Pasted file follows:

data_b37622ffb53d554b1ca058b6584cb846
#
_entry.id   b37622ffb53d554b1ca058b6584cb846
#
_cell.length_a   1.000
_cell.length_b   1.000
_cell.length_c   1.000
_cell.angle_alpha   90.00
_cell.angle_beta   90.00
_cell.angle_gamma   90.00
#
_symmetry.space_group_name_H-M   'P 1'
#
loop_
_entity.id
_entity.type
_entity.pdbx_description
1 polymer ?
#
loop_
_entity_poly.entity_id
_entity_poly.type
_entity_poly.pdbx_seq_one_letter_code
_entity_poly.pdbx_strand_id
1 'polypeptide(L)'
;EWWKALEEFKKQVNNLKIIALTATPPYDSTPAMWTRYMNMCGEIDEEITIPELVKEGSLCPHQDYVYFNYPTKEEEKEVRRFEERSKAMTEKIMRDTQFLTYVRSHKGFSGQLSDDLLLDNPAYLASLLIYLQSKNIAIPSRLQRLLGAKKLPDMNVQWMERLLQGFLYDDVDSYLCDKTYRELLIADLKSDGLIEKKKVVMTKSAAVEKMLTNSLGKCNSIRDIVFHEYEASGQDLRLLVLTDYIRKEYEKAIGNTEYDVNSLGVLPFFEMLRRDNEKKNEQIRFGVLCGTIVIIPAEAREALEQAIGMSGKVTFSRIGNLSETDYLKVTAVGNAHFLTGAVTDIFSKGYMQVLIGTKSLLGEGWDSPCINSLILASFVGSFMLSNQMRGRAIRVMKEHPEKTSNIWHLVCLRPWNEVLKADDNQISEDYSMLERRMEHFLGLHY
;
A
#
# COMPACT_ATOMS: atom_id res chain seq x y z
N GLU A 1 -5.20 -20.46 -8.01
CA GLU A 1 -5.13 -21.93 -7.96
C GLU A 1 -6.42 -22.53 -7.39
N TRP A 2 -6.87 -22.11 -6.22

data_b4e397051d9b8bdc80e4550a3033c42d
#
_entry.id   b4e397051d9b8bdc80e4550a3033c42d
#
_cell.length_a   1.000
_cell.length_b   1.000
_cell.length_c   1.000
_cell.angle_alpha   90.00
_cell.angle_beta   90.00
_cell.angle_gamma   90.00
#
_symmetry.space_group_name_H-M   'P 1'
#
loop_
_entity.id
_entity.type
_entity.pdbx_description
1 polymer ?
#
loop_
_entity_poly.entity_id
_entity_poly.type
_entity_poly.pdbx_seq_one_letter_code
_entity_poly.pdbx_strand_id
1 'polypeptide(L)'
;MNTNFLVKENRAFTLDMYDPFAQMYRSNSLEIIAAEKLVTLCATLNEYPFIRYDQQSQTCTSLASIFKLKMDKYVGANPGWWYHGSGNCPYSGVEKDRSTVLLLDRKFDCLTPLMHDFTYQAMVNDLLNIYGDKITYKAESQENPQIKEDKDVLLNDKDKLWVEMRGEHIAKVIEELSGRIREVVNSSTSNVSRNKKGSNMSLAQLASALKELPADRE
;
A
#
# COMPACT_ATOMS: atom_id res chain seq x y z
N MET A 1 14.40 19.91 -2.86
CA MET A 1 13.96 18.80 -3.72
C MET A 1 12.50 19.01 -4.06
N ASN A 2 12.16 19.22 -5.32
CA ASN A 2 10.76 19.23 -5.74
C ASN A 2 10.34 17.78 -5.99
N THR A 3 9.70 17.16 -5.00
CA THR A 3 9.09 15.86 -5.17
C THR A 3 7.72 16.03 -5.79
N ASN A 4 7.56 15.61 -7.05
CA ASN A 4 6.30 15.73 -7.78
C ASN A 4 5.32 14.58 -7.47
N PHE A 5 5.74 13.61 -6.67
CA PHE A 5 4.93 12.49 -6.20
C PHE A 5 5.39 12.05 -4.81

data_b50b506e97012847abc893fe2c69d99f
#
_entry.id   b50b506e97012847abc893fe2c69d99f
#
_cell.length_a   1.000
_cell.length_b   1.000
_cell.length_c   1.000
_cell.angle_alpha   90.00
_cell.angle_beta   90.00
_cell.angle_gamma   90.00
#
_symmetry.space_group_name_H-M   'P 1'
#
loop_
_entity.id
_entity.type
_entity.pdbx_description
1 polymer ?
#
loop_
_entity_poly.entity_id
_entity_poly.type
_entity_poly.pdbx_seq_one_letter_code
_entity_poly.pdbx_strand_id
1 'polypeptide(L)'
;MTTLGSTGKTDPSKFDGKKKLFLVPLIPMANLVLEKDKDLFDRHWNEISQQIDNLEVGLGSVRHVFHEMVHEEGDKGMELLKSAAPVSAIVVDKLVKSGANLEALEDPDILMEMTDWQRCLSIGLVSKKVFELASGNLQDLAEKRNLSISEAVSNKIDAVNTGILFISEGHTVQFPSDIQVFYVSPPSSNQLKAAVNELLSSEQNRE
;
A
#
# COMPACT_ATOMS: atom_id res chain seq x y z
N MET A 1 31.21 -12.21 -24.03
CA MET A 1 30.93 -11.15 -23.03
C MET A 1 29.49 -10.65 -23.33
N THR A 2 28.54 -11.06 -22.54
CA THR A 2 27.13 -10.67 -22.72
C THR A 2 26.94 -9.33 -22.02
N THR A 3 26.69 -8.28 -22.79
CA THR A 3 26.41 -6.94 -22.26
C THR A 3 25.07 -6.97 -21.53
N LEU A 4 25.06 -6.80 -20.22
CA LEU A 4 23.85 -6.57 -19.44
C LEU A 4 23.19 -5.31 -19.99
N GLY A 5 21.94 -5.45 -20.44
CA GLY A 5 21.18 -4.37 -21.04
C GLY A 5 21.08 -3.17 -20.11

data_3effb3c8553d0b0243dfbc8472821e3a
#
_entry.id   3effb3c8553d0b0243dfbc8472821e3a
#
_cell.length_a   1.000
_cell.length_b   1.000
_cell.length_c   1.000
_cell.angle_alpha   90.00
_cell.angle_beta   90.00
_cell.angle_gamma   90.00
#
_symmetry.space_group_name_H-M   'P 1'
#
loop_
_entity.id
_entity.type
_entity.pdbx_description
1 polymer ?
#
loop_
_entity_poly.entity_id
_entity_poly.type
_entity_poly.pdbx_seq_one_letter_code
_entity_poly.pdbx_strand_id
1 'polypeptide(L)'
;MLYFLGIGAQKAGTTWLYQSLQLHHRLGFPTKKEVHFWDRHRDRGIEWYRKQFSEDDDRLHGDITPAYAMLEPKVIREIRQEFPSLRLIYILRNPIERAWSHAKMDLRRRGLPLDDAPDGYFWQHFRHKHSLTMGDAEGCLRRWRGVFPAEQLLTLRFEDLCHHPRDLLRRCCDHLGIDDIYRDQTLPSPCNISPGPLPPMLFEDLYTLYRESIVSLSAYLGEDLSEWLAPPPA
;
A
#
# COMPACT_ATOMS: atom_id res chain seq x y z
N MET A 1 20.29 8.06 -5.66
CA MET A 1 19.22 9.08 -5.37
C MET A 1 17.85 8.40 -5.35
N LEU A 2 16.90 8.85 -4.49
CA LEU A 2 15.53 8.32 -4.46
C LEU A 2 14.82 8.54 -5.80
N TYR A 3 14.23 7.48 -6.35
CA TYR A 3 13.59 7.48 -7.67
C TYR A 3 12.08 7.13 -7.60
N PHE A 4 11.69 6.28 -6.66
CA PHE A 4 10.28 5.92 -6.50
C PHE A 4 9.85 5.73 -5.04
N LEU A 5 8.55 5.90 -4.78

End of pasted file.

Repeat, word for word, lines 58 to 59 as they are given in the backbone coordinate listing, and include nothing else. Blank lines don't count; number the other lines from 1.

_entity_poly.pdbx_strand_id
1 'polypeptide(L)'